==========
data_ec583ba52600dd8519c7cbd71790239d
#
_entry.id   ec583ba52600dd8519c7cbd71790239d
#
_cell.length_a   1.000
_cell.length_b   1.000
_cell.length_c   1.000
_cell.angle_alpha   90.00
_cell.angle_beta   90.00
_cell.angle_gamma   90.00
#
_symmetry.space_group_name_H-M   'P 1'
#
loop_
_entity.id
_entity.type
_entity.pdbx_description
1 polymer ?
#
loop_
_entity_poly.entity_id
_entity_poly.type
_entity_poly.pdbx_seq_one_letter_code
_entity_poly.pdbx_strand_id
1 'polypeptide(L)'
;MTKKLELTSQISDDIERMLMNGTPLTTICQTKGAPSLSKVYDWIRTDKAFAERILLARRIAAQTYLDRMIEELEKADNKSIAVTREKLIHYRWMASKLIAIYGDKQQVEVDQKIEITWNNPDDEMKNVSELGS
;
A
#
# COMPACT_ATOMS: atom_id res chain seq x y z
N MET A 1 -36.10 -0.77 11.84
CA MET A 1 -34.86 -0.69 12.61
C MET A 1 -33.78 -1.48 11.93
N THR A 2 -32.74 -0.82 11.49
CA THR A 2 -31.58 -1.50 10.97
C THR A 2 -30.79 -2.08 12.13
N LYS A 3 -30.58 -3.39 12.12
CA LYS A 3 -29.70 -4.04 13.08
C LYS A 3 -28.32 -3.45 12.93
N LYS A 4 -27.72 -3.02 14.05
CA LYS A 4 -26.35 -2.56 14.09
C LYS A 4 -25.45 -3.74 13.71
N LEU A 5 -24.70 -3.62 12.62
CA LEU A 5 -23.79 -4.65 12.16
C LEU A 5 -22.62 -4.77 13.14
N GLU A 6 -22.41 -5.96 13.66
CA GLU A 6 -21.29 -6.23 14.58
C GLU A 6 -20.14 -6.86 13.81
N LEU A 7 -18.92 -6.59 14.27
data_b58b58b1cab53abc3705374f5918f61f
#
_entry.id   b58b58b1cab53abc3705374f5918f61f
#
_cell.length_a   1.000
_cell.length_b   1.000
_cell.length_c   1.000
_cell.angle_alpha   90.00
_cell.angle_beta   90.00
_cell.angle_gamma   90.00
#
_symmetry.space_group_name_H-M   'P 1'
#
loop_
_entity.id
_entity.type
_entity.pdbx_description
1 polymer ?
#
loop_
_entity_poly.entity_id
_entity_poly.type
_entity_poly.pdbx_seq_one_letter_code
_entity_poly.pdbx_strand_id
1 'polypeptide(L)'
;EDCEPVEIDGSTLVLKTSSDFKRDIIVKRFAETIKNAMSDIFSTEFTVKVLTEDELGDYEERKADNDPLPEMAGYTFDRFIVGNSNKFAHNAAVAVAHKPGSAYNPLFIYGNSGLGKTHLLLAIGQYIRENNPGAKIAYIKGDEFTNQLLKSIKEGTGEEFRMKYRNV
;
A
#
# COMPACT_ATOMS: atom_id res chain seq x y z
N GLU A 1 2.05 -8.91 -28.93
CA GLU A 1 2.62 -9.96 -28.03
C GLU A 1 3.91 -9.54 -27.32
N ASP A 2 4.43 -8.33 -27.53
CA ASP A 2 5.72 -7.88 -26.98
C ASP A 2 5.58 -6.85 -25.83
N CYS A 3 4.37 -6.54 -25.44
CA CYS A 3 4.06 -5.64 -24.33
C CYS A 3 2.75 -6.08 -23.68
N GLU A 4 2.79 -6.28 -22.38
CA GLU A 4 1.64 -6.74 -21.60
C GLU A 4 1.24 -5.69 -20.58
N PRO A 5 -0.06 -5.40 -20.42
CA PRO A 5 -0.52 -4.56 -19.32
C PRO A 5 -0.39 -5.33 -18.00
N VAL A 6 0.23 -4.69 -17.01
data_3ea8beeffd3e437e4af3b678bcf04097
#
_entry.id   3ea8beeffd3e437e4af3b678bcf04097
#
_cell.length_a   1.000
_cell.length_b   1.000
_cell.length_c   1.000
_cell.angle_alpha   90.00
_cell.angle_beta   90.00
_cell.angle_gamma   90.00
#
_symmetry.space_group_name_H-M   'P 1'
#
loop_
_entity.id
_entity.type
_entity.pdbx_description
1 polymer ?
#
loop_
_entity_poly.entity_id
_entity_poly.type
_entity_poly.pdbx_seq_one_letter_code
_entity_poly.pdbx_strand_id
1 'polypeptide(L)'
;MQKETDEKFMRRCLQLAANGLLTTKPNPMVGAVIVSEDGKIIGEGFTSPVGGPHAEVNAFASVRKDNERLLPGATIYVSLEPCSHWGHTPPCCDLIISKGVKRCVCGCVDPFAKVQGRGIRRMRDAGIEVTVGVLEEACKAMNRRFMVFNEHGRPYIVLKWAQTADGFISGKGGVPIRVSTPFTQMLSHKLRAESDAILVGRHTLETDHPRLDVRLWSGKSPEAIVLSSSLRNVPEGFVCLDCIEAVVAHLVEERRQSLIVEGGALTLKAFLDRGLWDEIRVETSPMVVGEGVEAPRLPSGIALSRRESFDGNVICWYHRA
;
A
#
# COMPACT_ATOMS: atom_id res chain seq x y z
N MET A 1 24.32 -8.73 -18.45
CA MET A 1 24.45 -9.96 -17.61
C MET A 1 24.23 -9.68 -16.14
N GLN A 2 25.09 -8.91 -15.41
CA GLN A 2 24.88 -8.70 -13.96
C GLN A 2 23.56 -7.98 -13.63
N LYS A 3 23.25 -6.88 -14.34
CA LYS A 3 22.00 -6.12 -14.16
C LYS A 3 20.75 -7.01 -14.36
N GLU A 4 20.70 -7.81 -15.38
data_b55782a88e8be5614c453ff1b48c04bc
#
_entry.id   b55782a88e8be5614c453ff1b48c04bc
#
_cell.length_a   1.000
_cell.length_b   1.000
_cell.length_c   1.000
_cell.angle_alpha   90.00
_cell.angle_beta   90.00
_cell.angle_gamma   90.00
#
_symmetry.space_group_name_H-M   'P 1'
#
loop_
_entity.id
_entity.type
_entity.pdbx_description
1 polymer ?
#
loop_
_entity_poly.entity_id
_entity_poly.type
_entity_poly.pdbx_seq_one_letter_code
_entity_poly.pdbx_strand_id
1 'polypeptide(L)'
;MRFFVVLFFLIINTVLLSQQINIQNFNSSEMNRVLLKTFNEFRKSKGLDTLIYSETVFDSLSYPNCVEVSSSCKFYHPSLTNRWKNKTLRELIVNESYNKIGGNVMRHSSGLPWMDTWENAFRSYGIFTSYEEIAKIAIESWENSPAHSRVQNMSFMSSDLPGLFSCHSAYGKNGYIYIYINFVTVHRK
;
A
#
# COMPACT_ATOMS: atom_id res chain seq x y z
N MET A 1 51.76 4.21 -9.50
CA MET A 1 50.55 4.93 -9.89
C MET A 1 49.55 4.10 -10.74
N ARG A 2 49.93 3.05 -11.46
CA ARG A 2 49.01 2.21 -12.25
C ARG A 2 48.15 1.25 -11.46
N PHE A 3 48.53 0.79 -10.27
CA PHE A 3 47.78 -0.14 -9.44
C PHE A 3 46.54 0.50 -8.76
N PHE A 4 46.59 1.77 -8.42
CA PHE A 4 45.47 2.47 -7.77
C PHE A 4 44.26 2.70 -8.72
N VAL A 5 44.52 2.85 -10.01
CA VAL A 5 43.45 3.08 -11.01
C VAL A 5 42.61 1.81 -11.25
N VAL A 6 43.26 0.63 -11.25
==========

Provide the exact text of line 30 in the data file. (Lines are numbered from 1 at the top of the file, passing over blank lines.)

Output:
# COMPACT_ATOMS: atom_id res chain seq x y z